Another area that was likely to see disruption was insurance. With most people driving only a fraction of what they used to, many are questioning why they need to continue paying the same premium.
“Insurance has always been a 3 to 5 percent margin business. And now, insurance firms have to reduce costs further because there is downward pricing pressure. Then, it makes it very difficult and we are seeing increasing demands for usage-based or behaviour-based insurance as opposed to a blanket annual insurance,” said Pankaj.
Safety for all
After the fireside chat concluded, the rest of the panel also weighed in on what their focus areas would be. It was no surprise that once again it was in providing protection against contracting the virus. Anoop Menon, CTO, redBus said, “We are transporting hundreds and thousands of passengers every day. A sense of safety has to be brought into the business. Our safetyPlus programme has evolved into a completely different animal. We have hired external auditors to check that we maintain the highest level of standards, and 60-70 percent of our operators have already signed up for the programme.”
Akash Maheshwari, Co-founder and CTO, MoveInSync believes that a huge fear psychosis exists and people will not travel unless they are compelled to. “We built a site called covidhotspots.in to identify affected zones in the city, but that has gone for a toss as there are so many containment zones in Bangalore. So, I think it’s important to strategize every week. We should not expect any transport of people for the next few months. Most of our customers feel that not even 10 percent of their employees will return till there is a vaccine.”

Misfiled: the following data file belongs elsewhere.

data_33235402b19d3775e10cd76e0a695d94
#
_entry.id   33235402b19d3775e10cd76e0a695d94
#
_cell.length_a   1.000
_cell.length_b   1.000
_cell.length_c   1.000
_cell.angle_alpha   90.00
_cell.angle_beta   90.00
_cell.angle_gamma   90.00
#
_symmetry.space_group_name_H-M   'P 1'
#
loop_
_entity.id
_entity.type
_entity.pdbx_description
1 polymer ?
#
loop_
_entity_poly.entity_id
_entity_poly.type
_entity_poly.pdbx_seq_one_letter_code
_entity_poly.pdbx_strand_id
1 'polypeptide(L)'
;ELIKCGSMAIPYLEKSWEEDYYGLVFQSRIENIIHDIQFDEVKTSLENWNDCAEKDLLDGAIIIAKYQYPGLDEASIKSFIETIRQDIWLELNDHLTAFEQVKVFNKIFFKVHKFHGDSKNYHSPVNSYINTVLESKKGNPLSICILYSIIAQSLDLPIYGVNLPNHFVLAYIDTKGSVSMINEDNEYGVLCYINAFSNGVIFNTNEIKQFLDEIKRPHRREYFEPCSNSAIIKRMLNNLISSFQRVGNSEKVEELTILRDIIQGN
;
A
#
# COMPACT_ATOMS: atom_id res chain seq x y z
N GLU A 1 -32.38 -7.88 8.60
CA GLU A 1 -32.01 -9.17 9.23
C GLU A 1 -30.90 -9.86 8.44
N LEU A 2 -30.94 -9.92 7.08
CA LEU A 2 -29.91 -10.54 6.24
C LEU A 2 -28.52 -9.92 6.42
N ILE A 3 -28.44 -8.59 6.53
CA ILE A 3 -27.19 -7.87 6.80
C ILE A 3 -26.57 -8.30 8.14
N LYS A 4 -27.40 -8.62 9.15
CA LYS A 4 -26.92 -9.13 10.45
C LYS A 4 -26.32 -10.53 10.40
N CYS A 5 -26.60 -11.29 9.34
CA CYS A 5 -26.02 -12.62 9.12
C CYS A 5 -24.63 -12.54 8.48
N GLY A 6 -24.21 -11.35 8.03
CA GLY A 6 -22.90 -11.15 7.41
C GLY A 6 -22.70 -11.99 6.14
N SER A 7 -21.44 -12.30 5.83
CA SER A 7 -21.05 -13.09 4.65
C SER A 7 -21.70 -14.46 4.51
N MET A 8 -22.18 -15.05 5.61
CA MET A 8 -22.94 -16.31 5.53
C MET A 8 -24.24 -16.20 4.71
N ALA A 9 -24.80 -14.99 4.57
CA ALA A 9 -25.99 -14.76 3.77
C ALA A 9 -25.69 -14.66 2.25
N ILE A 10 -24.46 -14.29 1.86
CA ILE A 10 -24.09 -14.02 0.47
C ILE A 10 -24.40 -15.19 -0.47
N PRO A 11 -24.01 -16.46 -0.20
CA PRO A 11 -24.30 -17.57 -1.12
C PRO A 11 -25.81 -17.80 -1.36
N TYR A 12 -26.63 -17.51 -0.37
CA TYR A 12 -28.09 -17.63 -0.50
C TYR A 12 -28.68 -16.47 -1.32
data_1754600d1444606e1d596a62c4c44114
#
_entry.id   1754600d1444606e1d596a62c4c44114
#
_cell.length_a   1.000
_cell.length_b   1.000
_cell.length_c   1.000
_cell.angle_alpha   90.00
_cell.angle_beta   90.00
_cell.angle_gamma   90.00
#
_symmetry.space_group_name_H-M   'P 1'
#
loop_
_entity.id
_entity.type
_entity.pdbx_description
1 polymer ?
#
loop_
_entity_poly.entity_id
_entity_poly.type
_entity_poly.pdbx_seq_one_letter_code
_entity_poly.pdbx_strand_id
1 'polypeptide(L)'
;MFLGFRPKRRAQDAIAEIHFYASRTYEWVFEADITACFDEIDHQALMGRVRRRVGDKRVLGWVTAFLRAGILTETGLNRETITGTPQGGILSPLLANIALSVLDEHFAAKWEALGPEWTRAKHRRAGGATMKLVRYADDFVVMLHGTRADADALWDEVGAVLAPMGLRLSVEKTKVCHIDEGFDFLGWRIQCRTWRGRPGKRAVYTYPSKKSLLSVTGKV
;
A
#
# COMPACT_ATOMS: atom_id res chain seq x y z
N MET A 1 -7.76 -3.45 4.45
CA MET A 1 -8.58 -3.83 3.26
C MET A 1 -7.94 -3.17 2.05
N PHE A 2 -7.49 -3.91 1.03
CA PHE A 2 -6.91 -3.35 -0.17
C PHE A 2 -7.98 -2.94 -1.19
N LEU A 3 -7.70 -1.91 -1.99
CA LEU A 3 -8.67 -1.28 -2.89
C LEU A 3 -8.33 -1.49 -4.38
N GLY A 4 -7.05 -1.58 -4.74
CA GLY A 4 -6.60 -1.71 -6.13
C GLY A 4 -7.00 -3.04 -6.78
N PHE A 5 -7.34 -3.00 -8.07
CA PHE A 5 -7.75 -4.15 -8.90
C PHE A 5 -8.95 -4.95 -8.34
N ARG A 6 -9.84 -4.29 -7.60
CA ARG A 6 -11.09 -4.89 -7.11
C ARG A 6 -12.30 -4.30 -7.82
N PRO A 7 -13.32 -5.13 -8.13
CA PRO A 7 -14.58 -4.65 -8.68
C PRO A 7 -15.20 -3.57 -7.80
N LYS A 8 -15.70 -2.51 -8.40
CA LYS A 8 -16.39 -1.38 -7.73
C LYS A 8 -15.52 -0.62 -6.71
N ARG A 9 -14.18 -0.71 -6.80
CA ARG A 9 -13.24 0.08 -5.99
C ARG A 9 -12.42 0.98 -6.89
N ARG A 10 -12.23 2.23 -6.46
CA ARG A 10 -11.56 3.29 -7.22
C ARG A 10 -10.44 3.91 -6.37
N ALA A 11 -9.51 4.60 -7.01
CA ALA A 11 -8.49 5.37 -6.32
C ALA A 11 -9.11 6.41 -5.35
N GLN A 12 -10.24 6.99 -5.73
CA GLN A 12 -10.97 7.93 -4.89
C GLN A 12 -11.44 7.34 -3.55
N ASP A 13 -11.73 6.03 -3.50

The ecommerce wave
While the transport of people has fallen, the number of people ordering goods online has skyrocketed. Dinesh Dixit, VP, LogiNext said that they have seen a lot of traction in deliveries. Dinesh, who is based in the US, said that there was a 60 percent increase in furniture delivery as people have been trying to improve their homes under the lockdown. “Delivery companies are already dealing with razor-thin margins, whether it’s quick-service restaurants or even third-party logistics carriers. They have now been categorised as critical service providers, so they are among the few who could actually run their businesses. A lot of it is around messaging, and with concerns around safety, many are reaching out to us to provide tracking information so the customer gets visibility in real-time,” said Dinesh.